The StateImpact blog isn’t just about training and philosophy, it’s also intended to give you a glimpse of what’s happening here with the NPR team in Washington. It may come as a surprise, but I do other stuff besides send you nagging emails about pesky spaces in your posts or why there are topics buildouts missing. In fact, one of the key priorities in my role is to oversee how the platform — your technology — can help you in your storytelling and help the project in its editorial mission.
That means constantly building new tools or tweaking existing ones. We work in two week cycles to develop better features for your sites, and you’ve seen them in the past few months as we’ve added new stuff like the Featured Content Widget, Jiffy Posts, the Facebook widget, Fusion Tables Maps capability right in your platform, etc etc.
This week we’re releasing the Related Content Module, which will allow you to better present contextual, related links and topics pages with any of your banner posts. So I thought it was a great opportunity to show you how we go from concept to reality here on the StateImpact team.
First, we start with an idea. These are typically tied to an editorial or mission-driven need. In this case, I identified the need this way: The user (your readers) should be able to see related posts, external links and topics pages inside the text of a post they’re reading. The need that I defined for the reporters was “the blogger should be able to easily include related content inside a post.”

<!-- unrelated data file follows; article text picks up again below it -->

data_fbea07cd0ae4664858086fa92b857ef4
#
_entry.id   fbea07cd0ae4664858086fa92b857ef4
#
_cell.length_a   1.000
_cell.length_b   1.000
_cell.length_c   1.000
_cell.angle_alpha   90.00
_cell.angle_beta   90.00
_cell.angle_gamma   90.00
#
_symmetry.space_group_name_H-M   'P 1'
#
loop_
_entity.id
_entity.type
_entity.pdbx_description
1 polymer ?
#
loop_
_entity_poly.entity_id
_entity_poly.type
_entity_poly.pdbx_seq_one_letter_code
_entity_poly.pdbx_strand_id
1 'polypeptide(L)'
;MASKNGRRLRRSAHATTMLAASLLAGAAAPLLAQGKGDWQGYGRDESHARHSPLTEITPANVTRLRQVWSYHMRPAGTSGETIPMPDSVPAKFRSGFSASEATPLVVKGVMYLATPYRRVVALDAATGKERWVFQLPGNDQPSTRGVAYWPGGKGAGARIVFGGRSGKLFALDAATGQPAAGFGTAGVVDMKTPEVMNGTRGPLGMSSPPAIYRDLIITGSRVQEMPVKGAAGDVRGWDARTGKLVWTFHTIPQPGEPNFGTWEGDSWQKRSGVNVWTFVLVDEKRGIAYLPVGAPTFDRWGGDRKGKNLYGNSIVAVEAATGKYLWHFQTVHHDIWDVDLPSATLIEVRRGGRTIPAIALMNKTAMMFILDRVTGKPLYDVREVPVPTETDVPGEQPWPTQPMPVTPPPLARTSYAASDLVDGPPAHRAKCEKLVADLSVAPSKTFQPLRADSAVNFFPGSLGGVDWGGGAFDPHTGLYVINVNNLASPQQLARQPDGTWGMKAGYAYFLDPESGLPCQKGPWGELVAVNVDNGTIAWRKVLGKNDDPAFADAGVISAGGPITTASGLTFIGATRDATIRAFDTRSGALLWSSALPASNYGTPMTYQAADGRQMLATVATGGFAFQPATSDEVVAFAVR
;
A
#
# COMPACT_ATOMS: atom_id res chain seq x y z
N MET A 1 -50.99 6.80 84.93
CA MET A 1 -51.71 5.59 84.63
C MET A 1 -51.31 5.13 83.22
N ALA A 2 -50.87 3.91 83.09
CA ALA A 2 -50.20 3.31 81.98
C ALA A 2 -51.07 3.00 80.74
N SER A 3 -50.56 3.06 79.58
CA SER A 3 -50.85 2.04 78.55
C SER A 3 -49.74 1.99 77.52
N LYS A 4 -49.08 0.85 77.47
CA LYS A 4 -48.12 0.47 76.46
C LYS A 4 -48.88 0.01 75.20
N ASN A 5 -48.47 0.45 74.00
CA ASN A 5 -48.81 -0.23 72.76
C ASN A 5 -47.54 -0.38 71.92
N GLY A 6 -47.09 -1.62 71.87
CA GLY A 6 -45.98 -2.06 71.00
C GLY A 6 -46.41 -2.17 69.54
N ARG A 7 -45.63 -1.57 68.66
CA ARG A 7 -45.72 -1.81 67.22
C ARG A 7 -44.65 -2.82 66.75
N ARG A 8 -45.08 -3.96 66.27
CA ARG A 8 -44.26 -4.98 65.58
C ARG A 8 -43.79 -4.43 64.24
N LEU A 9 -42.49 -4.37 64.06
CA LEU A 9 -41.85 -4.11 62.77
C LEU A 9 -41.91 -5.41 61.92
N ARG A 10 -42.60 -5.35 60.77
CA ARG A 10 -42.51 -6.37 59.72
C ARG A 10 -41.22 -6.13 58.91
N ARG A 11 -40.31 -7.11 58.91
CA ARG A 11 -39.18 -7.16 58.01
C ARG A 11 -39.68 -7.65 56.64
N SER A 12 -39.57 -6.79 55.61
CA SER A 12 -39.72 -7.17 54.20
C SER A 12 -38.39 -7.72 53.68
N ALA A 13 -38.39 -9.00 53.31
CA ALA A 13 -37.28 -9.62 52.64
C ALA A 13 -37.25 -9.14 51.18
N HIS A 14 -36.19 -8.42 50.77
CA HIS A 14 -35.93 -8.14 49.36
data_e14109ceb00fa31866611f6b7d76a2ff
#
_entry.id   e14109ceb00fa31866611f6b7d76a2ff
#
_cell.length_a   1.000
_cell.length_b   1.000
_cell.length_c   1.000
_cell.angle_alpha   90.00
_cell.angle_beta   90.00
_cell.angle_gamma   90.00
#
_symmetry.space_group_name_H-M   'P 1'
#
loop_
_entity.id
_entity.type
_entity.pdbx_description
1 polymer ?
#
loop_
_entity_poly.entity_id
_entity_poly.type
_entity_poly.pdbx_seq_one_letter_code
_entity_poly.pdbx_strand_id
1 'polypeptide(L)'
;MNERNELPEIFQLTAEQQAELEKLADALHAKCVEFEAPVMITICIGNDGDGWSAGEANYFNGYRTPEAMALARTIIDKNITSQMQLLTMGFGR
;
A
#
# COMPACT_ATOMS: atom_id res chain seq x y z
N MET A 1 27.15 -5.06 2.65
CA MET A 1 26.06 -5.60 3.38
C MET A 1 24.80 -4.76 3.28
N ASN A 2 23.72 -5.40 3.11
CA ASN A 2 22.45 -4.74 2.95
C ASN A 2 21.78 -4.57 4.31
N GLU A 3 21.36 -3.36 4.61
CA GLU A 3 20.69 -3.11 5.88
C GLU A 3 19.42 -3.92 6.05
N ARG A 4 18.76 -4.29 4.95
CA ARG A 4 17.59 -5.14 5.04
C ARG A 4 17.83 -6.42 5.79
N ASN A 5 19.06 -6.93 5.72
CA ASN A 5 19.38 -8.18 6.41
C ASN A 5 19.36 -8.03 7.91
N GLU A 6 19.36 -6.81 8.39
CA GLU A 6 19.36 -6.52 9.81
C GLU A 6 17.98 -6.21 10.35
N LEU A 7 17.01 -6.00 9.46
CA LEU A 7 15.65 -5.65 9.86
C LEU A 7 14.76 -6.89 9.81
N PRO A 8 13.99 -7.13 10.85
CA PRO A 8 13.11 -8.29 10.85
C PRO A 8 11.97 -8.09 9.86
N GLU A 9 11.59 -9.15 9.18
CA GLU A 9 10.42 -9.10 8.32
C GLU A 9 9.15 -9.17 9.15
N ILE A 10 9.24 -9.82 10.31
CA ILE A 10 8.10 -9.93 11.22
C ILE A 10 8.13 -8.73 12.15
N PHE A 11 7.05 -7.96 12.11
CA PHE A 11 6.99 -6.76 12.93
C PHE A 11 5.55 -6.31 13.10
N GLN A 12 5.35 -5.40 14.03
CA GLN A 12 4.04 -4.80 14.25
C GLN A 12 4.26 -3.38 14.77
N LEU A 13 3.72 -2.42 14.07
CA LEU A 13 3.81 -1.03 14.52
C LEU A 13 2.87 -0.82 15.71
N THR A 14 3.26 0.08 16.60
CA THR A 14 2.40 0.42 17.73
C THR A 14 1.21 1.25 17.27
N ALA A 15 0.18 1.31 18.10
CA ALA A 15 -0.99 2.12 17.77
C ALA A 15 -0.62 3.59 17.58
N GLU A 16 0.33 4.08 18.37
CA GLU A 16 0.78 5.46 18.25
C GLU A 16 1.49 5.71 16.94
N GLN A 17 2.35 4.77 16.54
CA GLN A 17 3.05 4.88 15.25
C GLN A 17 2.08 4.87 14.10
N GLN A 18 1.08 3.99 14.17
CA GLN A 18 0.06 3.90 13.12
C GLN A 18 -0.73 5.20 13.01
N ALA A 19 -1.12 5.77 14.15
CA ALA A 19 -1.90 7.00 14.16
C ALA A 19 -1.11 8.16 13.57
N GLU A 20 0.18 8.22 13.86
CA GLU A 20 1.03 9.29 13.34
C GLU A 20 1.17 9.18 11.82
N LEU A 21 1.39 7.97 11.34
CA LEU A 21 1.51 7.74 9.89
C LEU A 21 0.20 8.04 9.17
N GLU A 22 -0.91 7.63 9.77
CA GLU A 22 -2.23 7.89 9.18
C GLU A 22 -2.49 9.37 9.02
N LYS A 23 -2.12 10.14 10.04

Then we prioritize this idea against all the other things we’re working on, like refinements to tables, upgrading our hub page or other features.
Once this becomes a priority, the team sits down and lists all the criteria the tool should include. We imagined things this way:
The module should allow bloggers to manually choose up to three related posts and two related topics.
The blogger should be able to place the module in their post.
This will handle packages, series and in the case a reporter has done a lot of previous/vintage reporting on the same issue.
Reporter may want to change the headlines that appear in the related posts section of the module.
The posts that do not show related content module:
Posts with fewer than a certain number of words.
The designer, Danny, draws up what the final product might look like. We call these “comps.” Next, the developer and I work together to figure out how the workflow will work. (See our original drawing for the module, above). We consider how you will want to click, what capabilities you’ll want to have — should you be able to reorder these links, how will you delete them — and how the back end will end up powering the front end. Once we have agreement, Chris goes to work.
A few days later, when he has the tool working in the system, we test it out in our development environment, which is a fake StateImpact site. (You should see it, it’s a chaotic mess if you tried to read the content.) Once all the kinks are worked out, we get it to you.